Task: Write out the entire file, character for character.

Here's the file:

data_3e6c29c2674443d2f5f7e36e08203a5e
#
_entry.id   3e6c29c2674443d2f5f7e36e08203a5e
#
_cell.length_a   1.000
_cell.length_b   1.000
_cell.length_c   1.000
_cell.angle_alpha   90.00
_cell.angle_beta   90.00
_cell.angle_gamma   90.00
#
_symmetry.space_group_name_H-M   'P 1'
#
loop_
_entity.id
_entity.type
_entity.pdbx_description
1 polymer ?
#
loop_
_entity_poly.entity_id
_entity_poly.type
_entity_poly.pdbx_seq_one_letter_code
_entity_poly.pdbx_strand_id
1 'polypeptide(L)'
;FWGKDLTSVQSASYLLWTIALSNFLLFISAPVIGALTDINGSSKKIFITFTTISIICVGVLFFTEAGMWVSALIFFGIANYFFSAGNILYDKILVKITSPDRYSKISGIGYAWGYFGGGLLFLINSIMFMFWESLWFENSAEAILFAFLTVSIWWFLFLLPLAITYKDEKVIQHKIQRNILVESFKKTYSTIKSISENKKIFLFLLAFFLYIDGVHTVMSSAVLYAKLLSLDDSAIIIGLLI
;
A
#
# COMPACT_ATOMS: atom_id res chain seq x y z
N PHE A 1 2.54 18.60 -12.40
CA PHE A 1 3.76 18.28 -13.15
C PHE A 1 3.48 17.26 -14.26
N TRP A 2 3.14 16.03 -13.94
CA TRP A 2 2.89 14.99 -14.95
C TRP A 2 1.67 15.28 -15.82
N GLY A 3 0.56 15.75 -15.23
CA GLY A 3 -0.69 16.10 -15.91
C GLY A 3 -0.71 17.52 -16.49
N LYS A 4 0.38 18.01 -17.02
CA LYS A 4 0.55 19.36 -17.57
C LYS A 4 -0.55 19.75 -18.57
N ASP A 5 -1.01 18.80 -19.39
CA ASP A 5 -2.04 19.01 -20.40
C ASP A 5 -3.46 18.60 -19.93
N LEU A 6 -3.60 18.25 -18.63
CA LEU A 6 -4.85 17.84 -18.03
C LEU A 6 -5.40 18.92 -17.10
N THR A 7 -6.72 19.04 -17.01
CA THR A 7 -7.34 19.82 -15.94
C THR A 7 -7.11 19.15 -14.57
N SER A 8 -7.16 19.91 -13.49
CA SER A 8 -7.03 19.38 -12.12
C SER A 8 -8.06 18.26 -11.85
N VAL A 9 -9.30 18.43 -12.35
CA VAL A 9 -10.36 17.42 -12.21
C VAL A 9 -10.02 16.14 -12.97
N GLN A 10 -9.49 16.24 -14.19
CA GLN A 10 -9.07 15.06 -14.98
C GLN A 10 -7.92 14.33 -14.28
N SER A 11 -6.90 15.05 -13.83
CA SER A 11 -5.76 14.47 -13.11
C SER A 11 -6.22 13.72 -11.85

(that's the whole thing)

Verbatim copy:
data_3e6c29c2674443d2f5f7e36e08203a5e
#
_entry.id   3e6c29c2674443d2f5f7e36e08203a5e
#
_cell.length_a   1.000
_cell.length_b   1.000
_cell.length_c   1.000
_cell.angle_alpha   90.00
_cell.angle_beta   90.00
_cell.angle_gamma   90.00
#
_symmetry.space_group_name_H-M   'P 1'
#
loop_
_entity.id
_entity.type
_entity.pdbx_description
1 polymer ?
#
loop_
_entity_poly.entity_id
_entity_poly.type
_entity_poly.pdbx_seq_one_letter_code
_entity_poly.pdbx_strand_id
1 'polypeptide(L)'
;FWGKDLTSVQSASYLLWTIALSNFLLFISAPVIGALTDINGSSKKIFITFTTISIICVGVLFFTEAGMWVSALIFFGIANYFFSAGNILYDKILVKITSPDRYSKISGIGYAWGYFGGGLLFLINSIMFMFWESLWFENSAEAILFAFLTVSIWWFLFLLPLAITYKDEKVIQHKIQRNILVESFKKTYSTIKSISENKKIFLFLLAFFLYIDGVHTVMSSAVLYAKLLSLDDSAIIIGLLI
;
A
#
# COMPACT_ATOMS: atom_id res chain seq x y z
N PHE A 1 2.54 18.60 -12.40
CA PHE A 1 3.76 18.28 -13.15
C PHE A 1 3.48 17.26 -14.26
N TRP A 2 3.14 16.03 -13.94
CA TRP A 2 2.89 14.99 -14.95
C TRP A 2 1.67 15.28 -15.82
N GLY A 3 0.56 15.75 -15.23
CA GLY A 3 -0.69 16.10 -15.91
C GLY A 3 -0.71 17.52 -16.49
N LYS A 4 0.38 18.01 -17.02
CA LYS A 4 0.55 19.36 -17.57
C LYS A 4 -0.55 19.75 -18.57
N ASP A 5 -1.01 18.80 -19.39
CA ASP A 5 -2.04 19.01 -20.40
C ASP A 5 -3.46 18.60 -19.93
N LEU A 6 -3.60 18.25 -18.63
CA LEU A 6 -4.85 17.84 -18.03
C LEU A 6 -5.40 18.92 -17.10
N THR A 7 -6.72 19.04 -17.01
CA THR A 7 -7.34 19.82 -15.94
C THR A 7 -7.11 19.15 -14.57
N SER A 8 -7.16 19.91 -13.49
CA SER A 8 -7.03 19.38 -12.12
C SER A 8 -8.06 18.26 -11.85
N VAL A 9 -9.30 18.43 -12.35
CA VAL A 9 -10.36 17.42 -12.21
C VAL A 9 -10.02 16.14 -12.97
N GLN A 10 -9.49 16.24 -14.19
CA GLN A 10 -9.07 15.06 -14.98
C GLN A 10 -7.92 14.33 -14.28
N SER A 11 -6.90 15.05 -13.83
CA SER A 11 -5.76 14.47 -13.11
C SER A 11 -6.22 13.72 -11.85